SINGAPORE - For three hours on Saturday (Nov 13) morning, car after car pulled up along Arcadia Road in Bukit Timah to pick up boxes of vegetarian pizza and samosas.
This ad-hoc fleet of about 150 vehicles had one job - to deliver food and spread Deepavali cheer to migrant workers at work sites all over Singapore, as well as to those toiling away on the roads here.
The endeavour, something of a yearly tradition for migrant worker charity ItsRainingRaincoats (IRR), took about two months to plan, said Ms Dipa Swaminathan, the founder of the non-profit.
This involved identifying which work sites to deliver the food to, figuring out how many cars, provided and driven by volunteers, were needed, and matching drivers to these work sites.
Saturday's food, which went to more than 10,000 workers, was sponsored by donors and matched by Pizza Hut, Alt Pizza and caterer Gourmet Ready.
About 1,400 pizzas were delivered, with Pizza Hut donating 1,000 of them.
Ms Dipa said: "Migrant workers get the same monotonous food every day. They get a mound of rice with a little gravy on it and sometimes it is left at their work sites in the morning and it goes rancid by the time they eat it."
"They, just like any of us, like variety in their food. So pizza is a treat that we'd like to give them during this time. From experience, we know they love it. That is why we do it every year," she added.
IRR has been conducting donation drives for migrant workers during Deepavali for six years, distributing mobile data top-up cards, pizzas, samosas and sweets.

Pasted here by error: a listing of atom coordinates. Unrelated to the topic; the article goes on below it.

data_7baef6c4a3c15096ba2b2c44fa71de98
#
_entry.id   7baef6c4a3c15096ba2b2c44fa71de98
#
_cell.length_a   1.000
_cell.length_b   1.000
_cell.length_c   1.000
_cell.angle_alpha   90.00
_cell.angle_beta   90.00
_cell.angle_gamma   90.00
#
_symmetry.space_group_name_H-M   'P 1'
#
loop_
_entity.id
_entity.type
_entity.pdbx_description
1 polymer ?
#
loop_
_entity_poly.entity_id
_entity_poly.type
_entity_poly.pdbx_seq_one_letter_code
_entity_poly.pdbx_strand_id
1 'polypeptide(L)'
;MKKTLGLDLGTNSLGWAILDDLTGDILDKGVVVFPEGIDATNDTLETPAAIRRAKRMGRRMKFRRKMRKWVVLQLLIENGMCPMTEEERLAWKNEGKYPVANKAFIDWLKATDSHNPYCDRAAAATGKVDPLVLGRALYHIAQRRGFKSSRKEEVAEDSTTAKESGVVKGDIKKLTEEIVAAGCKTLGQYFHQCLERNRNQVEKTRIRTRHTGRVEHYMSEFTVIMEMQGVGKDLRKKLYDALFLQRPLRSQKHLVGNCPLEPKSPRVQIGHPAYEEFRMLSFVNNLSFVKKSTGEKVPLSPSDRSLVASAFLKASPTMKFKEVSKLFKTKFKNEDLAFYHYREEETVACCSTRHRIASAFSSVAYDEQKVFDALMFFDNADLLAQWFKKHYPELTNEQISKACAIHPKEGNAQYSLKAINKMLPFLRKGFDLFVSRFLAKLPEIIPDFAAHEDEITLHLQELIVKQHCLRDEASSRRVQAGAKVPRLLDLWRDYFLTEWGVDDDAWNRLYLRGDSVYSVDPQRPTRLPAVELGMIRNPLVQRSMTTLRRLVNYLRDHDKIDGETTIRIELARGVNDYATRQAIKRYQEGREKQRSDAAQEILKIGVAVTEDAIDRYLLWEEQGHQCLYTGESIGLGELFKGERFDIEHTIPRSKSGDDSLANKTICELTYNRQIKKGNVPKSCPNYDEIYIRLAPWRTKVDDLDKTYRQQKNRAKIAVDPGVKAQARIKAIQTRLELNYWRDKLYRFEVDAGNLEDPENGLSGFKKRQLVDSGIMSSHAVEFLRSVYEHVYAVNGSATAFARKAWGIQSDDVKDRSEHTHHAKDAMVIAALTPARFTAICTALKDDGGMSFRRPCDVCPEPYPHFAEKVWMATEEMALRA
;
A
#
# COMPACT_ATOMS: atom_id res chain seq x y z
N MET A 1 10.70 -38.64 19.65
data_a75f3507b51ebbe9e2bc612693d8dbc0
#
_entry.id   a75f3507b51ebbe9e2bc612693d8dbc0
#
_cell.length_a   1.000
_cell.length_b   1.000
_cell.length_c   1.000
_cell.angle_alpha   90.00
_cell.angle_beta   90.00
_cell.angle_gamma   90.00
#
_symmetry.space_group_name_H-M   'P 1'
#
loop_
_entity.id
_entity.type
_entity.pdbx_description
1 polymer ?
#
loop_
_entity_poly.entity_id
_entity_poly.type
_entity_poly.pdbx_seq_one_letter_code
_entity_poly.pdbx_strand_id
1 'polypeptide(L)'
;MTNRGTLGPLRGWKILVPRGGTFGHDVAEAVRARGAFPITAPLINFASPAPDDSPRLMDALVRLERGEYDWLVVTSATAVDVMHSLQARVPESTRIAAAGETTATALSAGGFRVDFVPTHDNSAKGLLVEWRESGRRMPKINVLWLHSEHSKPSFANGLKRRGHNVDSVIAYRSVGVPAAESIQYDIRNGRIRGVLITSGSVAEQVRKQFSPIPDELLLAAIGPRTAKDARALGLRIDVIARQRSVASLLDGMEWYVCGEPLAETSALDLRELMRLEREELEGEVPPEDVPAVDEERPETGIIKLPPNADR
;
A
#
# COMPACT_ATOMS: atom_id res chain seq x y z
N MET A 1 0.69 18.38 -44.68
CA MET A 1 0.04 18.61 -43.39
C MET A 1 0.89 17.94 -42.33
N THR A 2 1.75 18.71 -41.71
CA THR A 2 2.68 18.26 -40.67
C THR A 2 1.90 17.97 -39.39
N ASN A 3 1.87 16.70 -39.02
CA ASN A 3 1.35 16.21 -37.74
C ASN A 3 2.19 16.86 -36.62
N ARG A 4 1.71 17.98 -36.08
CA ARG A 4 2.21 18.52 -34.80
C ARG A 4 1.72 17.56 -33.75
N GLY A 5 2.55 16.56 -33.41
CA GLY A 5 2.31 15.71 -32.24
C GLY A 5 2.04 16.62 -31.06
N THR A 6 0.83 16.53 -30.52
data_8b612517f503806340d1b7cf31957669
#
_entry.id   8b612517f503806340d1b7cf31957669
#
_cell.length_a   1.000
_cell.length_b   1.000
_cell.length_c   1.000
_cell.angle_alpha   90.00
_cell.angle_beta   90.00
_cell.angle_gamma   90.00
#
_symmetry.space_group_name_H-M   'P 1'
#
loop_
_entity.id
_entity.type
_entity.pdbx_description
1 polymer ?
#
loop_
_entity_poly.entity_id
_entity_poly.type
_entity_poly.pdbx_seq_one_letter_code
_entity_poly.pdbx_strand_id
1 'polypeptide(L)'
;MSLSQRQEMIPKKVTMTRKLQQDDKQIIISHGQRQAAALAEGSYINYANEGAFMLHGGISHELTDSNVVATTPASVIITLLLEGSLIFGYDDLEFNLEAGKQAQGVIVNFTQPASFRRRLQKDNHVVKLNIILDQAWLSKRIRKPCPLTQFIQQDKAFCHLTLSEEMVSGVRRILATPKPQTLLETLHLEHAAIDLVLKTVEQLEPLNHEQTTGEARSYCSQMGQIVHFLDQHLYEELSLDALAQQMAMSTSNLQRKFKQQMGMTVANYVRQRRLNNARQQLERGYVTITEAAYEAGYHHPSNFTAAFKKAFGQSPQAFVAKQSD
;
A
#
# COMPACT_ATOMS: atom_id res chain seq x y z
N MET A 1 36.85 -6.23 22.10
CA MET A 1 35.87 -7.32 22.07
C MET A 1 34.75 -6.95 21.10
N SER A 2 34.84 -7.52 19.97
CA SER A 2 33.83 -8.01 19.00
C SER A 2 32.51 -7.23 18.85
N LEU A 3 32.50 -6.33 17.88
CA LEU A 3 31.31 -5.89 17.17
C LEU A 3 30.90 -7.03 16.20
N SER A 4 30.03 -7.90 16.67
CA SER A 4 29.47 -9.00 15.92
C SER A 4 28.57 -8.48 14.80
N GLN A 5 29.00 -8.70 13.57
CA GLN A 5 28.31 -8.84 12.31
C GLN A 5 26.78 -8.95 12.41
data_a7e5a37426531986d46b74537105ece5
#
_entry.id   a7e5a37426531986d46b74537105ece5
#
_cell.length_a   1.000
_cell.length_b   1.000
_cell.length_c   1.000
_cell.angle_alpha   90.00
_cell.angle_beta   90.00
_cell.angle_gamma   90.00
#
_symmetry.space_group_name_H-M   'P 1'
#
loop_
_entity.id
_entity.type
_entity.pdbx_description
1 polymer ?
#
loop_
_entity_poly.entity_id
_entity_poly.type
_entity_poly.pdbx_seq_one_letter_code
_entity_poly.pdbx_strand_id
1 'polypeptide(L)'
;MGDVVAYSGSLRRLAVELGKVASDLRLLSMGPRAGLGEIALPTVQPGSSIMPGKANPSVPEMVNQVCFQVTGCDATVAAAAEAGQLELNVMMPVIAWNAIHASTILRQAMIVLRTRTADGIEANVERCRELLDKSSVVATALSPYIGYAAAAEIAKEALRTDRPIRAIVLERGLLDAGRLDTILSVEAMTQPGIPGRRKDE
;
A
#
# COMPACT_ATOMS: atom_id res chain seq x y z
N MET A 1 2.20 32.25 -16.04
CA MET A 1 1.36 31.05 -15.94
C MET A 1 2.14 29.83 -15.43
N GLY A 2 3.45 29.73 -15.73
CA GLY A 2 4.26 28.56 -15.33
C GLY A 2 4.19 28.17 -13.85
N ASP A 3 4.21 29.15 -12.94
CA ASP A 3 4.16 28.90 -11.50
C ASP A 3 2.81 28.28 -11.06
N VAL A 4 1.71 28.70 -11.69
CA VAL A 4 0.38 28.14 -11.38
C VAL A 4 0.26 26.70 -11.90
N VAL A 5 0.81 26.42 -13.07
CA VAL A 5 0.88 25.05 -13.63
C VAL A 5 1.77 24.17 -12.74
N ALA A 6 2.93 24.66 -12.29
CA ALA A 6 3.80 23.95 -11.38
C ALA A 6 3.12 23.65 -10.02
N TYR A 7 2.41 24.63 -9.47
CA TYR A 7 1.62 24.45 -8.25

Since 2018, the charity has been conducting one-day "drive and distribute" events, though the format was tweaked last year to comply with Covid-19 measures. Several collection points were set up when previously drivers collected the goodies from one place.
Among the drivers who volunteered to deliver the food on Saturday was Minister of State for Culture, Community and Youth, as well as Trade and Industry Alvin Tan.
Mr Tan, who was with his wife and two children, said: "What Dipa and IRR are doing is getting the whole community involved... Personally, I want the kids to know that migrant workers are the ones who are away from their homes.
"They are here to make a living and they are the ones who build our roads, schools, hospitals and homes. The next generation must know and they must also do."
Mr Tan also participated in IRR's food donation drive last year, delivering pizzas to the same work site in Spooner Road as he did this year.
The Tanjong Pagar GRC MP, whose Moulmein-Cairnhill ward oversees Little India, said he was also happy to see that the pilot scheme allowing dormitory residents to visit the community has been expanded to 3,000 workers a week.
"It is a way for them to get out and we should allow them to do that. It is the right thing to do for them," Mr Tan said.
For Mrs Sanjana Khiantani and her husband Rajesh, helping to deliver food to migrant workers during Deepavali was a way for them to give back.
The couple, both 48, went to a work site in Amber Gardens before they drove around to find other workers they could surprise with samosas and other treats.
Mrs Khiantani, who works in real estate, said: "If we can celebrate, why not them?"
For one construction worker, who gave his name only as Panti, the free food was the cherry on top of what has been a relatively joyous Deepavali.
For the first time in almost two years, the 30-year-old was allowed to leave his dorm for four hours to visit Little India, where he was able to celebrate the Hindu Festival of Lights with friends and relatives.
He said: "Last year, because of lockdown I could not go out. This year, I am very happy."